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Rubber Roofing – What You Should Know

Rubber Roofing – What You Should Know

Rubber Roofing – What You Should Know

If you have a flat roof or a roof that has a pitch of less than 4 in 12, you may find yourself more limited in what it is you can install there. One of the most popular options for installing on this type of roof is rubber roofing. Rubber roofing comes in both rolls and shingles, and can be used in combination on a flat roof to create a lightweight, inexpensive, and attractive roof option.

What Is Rubber Roofing?

Rubber roofing is a material made up of a combination of recycled tires, slate dust, and saw dust. It typically comes in rolls which are installed in long, overlapping sheets on flat roofs, but it is also available in shingles that have an appearance like slate tiles.

Installing a Rubber Roof

For many years the only way you could cover a flat roof was with rolled rubber roofing. This is still the case for the primary or base roof. The rolls are applied to a completely cleaned, stripped roof deck that has been coated in adhesive. The rolls are cut to fit, then unrolled across the roof and smoothed out to avoid air bubbles.

If you have a flat roof and want a more attractive option, it is possible to apply rubber shingles on top of the rolled rubber roof. The seams must all be taped and sealed, and then the rubber shingles can be nailed down on top in rows.

Inexpensive and Durable

Rubber roofs are one of the more inexpensive and durable options for flat roofs. Because the rolls have few if any seams, they rarely leak or need much in the way of maintenance. When properly installed and cared for, they can last up to 20 years.

Rolled roofing is one of the least expensive options for a flat roof. The rolled material costs roughly .80 a square foot, and costs very little to install. If you choose to use the shingles as well as the rolls, the shingles can cost more than typical asphalt shingles, but less than the slate they resemble, as well as less than most metal roofing options with an average cost of around $6 a square foot.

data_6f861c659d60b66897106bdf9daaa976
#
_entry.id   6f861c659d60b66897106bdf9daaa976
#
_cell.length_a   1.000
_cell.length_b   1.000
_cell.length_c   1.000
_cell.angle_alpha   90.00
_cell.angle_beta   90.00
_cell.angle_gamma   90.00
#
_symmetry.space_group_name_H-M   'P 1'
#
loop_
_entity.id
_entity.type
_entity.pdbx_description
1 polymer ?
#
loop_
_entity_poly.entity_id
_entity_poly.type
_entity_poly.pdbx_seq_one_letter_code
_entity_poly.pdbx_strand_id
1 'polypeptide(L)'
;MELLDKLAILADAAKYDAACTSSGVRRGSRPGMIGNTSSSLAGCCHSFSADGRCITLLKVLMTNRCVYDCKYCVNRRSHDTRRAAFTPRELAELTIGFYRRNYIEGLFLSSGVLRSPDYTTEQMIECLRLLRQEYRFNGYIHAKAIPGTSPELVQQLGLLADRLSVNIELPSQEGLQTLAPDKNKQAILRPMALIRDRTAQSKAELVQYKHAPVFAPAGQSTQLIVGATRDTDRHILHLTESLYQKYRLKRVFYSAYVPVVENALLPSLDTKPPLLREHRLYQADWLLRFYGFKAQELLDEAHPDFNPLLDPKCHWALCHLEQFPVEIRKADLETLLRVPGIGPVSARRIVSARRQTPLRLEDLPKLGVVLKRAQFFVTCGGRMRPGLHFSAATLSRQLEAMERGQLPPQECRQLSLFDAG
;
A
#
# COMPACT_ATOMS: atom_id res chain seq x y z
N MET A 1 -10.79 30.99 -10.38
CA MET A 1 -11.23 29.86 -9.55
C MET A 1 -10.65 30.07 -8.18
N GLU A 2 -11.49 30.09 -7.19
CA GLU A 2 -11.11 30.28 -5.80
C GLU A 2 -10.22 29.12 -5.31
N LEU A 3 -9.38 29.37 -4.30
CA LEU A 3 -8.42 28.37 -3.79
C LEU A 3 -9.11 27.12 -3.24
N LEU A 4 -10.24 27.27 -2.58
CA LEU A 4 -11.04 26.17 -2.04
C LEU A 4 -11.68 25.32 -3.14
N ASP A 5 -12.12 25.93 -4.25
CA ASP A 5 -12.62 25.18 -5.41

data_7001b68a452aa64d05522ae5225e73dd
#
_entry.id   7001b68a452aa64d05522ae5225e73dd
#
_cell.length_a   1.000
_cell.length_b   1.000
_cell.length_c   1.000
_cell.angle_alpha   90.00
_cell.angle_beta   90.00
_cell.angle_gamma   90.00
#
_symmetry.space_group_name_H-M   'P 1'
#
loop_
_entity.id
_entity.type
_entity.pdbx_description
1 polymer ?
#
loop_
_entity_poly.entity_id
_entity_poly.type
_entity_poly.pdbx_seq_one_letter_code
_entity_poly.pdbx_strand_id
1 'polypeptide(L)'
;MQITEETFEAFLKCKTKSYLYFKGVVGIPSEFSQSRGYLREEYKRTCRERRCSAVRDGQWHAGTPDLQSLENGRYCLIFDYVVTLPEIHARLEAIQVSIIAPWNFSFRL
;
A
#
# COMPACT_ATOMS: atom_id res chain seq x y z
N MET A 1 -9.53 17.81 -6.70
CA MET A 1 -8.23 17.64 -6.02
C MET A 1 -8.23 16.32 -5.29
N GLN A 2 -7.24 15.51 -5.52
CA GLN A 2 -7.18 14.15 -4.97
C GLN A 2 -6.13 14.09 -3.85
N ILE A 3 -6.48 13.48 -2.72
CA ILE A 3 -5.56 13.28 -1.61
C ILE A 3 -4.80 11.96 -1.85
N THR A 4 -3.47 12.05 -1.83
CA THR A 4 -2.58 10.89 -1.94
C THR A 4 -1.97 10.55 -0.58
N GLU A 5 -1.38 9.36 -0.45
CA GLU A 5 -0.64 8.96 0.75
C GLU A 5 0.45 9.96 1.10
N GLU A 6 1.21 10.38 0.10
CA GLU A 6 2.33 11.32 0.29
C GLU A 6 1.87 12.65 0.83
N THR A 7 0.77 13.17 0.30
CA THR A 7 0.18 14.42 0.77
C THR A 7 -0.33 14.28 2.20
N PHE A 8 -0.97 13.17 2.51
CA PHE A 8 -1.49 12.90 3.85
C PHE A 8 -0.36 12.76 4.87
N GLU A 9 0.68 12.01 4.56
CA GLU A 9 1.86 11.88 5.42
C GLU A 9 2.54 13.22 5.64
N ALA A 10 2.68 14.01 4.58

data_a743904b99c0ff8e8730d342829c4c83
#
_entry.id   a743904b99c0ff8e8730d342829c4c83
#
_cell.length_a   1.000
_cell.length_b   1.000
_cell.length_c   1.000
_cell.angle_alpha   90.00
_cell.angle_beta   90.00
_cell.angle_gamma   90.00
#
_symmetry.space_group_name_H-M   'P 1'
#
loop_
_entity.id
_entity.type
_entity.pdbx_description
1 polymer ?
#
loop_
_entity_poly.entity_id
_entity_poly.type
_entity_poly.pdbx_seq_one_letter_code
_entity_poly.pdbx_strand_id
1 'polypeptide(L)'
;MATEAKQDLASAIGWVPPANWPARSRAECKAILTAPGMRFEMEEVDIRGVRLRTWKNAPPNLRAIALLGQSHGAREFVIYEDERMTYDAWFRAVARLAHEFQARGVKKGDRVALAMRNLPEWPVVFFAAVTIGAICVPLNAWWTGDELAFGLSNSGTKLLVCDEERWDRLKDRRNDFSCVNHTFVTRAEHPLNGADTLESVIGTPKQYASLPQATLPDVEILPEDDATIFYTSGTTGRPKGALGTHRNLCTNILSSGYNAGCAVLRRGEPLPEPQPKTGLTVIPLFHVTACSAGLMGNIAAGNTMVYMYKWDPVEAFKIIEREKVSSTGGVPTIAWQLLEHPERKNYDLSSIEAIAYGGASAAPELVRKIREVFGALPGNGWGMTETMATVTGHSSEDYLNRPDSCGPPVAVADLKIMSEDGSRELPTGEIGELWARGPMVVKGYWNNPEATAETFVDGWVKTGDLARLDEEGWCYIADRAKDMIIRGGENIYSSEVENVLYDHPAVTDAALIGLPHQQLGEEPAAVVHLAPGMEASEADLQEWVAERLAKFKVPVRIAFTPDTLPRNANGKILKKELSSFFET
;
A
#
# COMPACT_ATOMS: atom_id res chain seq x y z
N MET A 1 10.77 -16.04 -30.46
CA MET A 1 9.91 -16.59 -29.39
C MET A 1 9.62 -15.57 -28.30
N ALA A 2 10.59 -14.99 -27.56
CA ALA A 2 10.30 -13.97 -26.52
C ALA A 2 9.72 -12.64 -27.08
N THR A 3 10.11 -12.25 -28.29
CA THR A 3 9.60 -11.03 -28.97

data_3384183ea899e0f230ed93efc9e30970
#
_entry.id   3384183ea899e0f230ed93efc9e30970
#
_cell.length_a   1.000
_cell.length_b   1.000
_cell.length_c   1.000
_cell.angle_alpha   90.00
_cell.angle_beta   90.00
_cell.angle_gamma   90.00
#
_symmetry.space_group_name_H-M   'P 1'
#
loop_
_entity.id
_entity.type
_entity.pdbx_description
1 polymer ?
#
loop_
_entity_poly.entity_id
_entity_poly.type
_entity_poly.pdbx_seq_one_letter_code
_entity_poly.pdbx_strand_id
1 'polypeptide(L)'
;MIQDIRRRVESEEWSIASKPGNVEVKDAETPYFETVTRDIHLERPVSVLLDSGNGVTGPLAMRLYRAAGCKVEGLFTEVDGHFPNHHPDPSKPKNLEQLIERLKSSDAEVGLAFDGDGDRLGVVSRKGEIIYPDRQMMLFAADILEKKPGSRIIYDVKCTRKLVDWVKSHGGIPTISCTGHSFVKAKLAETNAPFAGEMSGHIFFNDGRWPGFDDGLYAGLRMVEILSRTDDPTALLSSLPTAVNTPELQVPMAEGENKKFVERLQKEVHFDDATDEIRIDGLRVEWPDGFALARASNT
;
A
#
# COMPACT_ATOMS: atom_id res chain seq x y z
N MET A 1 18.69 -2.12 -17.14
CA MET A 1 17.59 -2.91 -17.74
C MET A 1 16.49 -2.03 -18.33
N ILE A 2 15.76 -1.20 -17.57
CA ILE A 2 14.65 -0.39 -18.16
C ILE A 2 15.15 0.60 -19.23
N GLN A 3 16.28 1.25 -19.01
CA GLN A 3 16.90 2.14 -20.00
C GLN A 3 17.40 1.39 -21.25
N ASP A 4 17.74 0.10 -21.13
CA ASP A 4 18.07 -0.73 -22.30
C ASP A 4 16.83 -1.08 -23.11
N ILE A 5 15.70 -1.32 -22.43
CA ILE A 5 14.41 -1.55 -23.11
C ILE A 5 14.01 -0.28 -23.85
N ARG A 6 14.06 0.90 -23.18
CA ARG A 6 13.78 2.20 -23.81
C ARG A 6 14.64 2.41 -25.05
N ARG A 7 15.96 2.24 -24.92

Easy Maintenance

Another benefit to using rubber roofing – particularly rolled rubber roofing – on flat roofs is the easy maintenance. If the rubber does develop cracks or leaks, it is possible to fix these quickly yourself with a coat of liquid rubber, latex tape, or sealant. You can also install the rubber shingles right over the cracked rolled roofing to help repair it, and give it a more attractive appearance at the same time.

Keep in mind that rubber does expand and contract with fluctuating temperatures. It cannot be installed or worked on in less than 40 degree weather, and whatever maintenance type you select will have to account for additional movement in the future to avoid new cracks.

A Good Option for Flat Roofs

Flat roofs have very few options for materials due to their low pitch. Rubber roofing helps to make this problem easier to solve with an inexpensive, low maintenance, and sometimes attractive material.


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